Future proposals that arise from the data obtained involve raising concerns about the way to connect adolescents with physical exercise, accepting some individual differentiation in terms of their mental patterns, cognitive styles, and psychosocial responses to physical exertion. In addition, we will consider studies to be suitable that allow adolescents to conceive attitudes to remain active; that is to say, studies based on the conviction of the utility that the practice of physical exercise contributes to well-being and the healthy physical conditions, instead of orienting such experiences of physical activity toward less stable aspects, such as competitiveness or rehabilitation.
Different personal variables (such as self-concept, impulsiveness, search for sensation, mental toughness, etc.) must be considered in future work, as well as resources and psychological skills (such as resilience, self-regulation, or skills with others). In this way, we can know the multidimensional nature of how perfectionism built individually and socially intervenes in the learning of the psychosocial response in adolescents.
At the same time, the establishment of designs that allow contextual differentiation will allow them to be observed under aspects such as gender, social contexts, profiles of teachers, coaches, parents, etc., thus allowing generalization regarding the explanation of established predictive relationships or establishing different contexts for teaching styles or social support in sports practice.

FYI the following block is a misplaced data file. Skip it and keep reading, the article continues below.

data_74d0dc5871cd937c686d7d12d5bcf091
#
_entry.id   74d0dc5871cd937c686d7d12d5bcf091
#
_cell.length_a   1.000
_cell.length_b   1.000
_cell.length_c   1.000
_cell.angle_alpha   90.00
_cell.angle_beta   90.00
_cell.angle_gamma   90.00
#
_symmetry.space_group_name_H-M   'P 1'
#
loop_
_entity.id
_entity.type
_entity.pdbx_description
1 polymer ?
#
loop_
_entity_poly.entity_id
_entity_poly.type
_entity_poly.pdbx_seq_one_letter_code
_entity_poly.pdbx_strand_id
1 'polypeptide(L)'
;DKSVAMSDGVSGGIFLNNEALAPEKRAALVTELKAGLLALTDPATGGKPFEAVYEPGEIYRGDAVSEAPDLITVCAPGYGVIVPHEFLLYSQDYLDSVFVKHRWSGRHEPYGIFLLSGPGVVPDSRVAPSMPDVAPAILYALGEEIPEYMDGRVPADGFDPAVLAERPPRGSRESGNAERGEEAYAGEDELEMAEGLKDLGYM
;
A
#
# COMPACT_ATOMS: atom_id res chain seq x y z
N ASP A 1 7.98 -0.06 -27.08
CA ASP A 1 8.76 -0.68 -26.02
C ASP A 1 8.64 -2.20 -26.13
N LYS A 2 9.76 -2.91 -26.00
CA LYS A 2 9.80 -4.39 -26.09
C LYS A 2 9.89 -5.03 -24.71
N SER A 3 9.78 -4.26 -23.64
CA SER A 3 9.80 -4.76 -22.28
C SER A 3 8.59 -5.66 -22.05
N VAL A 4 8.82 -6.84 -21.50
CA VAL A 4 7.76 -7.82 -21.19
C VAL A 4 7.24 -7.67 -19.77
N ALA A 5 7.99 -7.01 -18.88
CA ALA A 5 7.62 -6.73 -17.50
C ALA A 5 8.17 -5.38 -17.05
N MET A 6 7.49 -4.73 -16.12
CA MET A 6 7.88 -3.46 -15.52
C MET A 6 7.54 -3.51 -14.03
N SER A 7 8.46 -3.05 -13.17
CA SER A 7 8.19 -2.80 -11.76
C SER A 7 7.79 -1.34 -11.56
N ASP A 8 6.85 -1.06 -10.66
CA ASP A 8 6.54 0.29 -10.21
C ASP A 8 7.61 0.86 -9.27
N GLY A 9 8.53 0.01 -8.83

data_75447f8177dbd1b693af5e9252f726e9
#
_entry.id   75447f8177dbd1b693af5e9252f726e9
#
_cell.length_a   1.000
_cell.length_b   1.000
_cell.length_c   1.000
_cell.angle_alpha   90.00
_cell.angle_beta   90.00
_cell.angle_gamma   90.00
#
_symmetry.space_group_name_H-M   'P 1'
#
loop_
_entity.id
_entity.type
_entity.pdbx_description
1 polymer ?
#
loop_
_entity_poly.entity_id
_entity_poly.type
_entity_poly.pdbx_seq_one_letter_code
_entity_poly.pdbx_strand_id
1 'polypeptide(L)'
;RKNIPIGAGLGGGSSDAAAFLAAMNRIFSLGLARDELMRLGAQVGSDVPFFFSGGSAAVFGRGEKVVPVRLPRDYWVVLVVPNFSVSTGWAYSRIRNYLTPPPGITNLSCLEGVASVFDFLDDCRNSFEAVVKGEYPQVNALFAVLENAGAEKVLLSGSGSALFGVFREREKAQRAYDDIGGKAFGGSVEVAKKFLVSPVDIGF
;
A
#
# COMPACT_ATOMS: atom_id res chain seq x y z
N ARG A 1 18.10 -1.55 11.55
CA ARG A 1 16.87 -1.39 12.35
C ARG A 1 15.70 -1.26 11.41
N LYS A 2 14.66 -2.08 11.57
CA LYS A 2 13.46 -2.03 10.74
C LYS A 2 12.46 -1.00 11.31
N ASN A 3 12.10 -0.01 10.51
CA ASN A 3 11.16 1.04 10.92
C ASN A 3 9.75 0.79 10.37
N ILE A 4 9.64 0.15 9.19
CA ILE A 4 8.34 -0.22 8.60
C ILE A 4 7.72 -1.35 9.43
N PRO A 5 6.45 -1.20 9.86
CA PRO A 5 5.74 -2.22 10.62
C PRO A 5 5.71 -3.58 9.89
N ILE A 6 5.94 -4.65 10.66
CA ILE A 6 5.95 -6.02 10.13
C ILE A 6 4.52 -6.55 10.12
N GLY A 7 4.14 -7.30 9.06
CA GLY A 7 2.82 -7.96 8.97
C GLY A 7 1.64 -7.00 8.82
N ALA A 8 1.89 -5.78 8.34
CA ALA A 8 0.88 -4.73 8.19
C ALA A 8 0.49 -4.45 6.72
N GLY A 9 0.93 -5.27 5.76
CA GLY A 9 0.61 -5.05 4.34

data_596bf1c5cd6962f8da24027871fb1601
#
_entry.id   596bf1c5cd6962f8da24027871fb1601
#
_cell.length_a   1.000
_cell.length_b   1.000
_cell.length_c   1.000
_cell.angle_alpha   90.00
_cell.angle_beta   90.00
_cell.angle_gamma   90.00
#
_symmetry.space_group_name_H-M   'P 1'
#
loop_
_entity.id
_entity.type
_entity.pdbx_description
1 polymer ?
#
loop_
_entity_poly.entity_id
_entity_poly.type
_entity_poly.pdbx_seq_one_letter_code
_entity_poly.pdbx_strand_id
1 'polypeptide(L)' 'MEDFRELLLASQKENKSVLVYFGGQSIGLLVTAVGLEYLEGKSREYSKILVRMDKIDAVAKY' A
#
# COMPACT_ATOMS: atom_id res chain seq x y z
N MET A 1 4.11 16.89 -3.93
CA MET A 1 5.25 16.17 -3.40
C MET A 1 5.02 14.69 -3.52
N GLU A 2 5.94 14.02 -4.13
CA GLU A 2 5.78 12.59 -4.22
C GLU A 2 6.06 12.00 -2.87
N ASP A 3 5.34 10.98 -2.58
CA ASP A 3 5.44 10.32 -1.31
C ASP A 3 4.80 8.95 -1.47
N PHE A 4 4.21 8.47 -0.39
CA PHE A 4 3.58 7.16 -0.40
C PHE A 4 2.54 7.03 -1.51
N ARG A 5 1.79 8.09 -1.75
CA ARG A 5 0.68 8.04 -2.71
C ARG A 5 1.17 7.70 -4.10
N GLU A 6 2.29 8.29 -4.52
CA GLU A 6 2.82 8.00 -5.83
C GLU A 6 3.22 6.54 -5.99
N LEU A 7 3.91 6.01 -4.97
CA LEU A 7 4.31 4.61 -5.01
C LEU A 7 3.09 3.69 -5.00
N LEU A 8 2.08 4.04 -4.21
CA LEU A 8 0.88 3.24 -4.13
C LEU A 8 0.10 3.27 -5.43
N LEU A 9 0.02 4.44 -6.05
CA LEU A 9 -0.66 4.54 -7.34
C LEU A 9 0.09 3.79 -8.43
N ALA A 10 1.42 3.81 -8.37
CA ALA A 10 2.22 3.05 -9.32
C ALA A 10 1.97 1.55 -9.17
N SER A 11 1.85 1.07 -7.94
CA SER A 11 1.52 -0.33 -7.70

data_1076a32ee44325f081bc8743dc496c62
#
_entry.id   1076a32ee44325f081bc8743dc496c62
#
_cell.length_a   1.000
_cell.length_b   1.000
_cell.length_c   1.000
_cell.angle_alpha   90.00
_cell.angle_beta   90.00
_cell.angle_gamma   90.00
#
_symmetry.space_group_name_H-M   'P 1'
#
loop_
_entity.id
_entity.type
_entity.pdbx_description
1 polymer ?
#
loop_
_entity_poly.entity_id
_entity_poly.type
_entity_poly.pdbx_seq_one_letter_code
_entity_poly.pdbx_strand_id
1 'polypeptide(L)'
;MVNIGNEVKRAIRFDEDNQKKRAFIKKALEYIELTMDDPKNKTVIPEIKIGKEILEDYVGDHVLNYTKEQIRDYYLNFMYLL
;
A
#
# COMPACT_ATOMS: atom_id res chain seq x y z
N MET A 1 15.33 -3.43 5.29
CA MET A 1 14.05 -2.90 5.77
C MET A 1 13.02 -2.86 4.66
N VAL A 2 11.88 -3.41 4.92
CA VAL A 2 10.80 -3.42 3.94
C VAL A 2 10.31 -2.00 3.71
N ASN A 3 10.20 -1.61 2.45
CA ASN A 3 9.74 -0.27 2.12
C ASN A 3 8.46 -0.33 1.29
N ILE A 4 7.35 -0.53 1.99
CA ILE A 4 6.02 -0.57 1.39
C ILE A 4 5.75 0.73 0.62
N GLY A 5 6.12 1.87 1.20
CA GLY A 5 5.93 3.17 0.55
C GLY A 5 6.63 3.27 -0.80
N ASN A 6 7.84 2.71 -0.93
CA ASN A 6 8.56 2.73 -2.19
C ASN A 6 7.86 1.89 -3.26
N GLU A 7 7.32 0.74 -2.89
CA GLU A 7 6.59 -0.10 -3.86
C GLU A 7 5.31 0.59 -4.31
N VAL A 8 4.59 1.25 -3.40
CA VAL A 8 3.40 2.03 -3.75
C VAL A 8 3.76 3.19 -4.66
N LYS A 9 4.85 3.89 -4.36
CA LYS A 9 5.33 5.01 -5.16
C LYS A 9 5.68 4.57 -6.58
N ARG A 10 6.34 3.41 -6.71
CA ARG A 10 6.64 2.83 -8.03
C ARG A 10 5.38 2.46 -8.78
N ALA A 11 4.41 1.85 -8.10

The definition of “perfect and unique paths” to experience well-being should not be the goal of scientific advances; rather the opposite, since this would be exclusive and reductionist. On the contrary, the integration of different strategies and the relationships between variables, from multi-level and multi-causal points of view, will allow interactions of adolescents with the contexts of physical exercise to serve for the functionality of their resources toward an active life and, ultimately, the ability to adapt to understand and interpret their states of effort and welfare.
The WHO has been pointing out for decades that an adequate balance regarding the practice of regular and daily physical exercise allows both physical and psychological benefits. To engage in sport requires a balance between approaching the desired objectives in an ordered and functional way (attitudes which will help to reach objectives) or agonic, doubtful, and dysfunctional (which can cause imbalances when reaching objectives). This will have repercussions on the intention to continue with the mentioned practice, and on the resulting psychological well-being. Athletes and coaches, since adolescence, should have clear processes for the approach and learning of the advances that are generated with the practice of sport. Starting from the structural aspects of teaching and accessibility to sports practice (e.g., competitive vs. recreational orientation and teaching vs. technification), will help to develop perfectionist patterns that allow functionality in the practice of physical exercise, which will in turn influence the intention of practice based on trust, while dysfunctional patterns will be based on a path of doubts, fears, and worries.